This is book 4 in the Jack Taylor series which the TV show is based upon. I hesitate to say I enjoy these books because they are somewhat of an emotional rollercoaster, depressing, upsetting, even maddening at points and The Dramatist is no exception. It would be easy to say that Jack Taylor is his own worst enemy but unfortunately that isn’t the case, he has plenty of enemies.
This book starts with Jack in an unusual place, cold stone sober, off drink and drugs and trying to limit the cigarettes. His dealer is in prison and asks for a favor that drags Jack into a case that no one else even thinks is a case yet. Amid all that Jack deals with his mother, who is at the end of her tortured life, the jealous husband of an old lover, and a vigilante crew, seeking justice in their own way. The resolution is just as depressing and upsetting as Jack Taylor’s life.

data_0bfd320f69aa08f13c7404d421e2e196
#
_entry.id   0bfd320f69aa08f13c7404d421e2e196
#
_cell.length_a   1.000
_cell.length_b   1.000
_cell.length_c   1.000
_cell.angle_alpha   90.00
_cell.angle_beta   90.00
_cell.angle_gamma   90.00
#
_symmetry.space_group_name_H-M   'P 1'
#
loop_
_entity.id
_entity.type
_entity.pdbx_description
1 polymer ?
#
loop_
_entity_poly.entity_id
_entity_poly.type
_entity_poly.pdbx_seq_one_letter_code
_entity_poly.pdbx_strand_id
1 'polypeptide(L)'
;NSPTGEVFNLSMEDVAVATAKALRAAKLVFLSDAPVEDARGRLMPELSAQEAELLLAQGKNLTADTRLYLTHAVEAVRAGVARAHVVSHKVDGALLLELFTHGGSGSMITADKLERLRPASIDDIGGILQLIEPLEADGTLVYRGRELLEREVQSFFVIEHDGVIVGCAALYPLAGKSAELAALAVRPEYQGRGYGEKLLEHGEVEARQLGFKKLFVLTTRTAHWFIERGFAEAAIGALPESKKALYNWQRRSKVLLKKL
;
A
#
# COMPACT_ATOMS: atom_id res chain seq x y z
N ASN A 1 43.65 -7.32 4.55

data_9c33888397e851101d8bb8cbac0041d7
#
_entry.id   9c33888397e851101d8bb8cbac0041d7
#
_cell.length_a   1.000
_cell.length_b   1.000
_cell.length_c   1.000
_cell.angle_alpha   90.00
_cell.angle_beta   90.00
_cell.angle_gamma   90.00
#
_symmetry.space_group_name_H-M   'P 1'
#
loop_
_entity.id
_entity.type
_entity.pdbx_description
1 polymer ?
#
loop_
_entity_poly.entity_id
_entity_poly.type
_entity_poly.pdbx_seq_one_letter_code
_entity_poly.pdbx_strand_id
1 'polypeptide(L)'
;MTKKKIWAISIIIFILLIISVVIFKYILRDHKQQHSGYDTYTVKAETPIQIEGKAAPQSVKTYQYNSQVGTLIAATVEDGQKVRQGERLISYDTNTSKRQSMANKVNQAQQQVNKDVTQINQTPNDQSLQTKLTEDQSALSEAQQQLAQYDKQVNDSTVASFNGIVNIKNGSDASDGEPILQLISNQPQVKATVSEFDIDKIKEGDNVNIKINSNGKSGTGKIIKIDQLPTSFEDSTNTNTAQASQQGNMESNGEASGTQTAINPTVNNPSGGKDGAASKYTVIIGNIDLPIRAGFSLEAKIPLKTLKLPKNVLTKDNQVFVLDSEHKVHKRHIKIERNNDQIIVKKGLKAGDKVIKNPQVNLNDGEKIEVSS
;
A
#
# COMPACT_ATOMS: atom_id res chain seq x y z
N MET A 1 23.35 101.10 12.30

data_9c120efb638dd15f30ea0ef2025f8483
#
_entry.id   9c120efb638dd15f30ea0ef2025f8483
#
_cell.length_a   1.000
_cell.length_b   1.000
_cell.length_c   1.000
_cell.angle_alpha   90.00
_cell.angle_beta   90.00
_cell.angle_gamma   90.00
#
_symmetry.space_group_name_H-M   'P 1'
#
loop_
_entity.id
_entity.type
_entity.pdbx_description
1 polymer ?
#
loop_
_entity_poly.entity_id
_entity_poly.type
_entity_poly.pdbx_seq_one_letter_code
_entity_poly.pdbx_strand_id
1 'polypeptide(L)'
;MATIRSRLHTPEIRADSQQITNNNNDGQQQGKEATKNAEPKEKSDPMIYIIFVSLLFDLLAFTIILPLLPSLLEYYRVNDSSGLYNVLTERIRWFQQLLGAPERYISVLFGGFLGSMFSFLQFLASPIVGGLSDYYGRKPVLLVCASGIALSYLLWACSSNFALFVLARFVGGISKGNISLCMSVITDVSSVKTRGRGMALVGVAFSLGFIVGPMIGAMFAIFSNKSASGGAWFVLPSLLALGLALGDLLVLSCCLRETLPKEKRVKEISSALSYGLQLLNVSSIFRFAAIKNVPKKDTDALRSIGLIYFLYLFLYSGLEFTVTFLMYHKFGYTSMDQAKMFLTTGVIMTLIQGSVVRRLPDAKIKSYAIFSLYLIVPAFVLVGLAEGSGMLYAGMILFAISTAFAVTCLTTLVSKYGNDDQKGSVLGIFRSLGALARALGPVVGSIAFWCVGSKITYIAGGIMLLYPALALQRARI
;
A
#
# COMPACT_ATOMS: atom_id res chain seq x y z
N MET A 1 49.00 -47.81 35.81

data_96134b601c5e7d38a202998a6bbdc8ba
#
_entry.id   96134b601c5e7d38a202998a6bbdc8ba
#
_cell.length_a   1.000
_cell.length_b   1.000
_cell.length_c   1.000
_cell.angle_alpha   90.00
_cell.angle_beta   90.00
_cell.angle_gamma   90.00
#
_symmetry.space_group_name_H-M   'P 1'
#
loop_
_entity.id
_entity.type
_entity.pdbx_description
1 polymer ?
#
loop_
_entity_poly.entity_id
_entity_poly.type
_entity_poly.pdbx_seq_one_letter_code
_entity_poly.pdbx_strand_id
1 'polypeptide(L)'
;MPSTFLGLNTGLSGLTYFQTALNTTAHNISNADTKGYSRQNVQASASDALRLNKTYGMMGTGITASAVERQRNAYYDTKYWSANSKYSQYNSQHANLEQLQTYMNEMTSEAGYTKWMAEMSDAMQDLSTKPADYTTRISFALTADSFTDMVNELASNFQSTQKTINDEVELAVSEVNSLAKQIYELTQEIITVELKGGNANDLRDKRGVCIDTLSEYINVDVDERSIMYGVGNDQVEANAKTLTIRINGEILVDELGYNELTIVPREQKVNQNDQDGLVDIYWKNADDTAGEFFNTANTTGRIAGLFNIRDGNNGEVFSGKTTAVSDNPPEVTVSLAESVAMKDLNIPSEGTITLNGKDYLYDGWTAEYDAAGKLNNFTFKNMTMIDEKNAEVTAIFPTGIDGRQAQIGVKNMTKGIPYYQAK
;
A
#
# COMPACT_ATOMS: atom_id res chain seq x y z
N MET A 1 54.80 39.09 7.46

I keep reading these because the writing is just that good, the sense of place is completely immersive, and Jack Taylor is a complex and engaging character. I will definitely keep reading this series, but I would caution anyone starting it that it pretty much has to be read in order. Galway is developed as a “small village” and Jack runs into people from previous books constantly. I think it would be difficult to understand all the nuances of the interactions without having read the earlier books.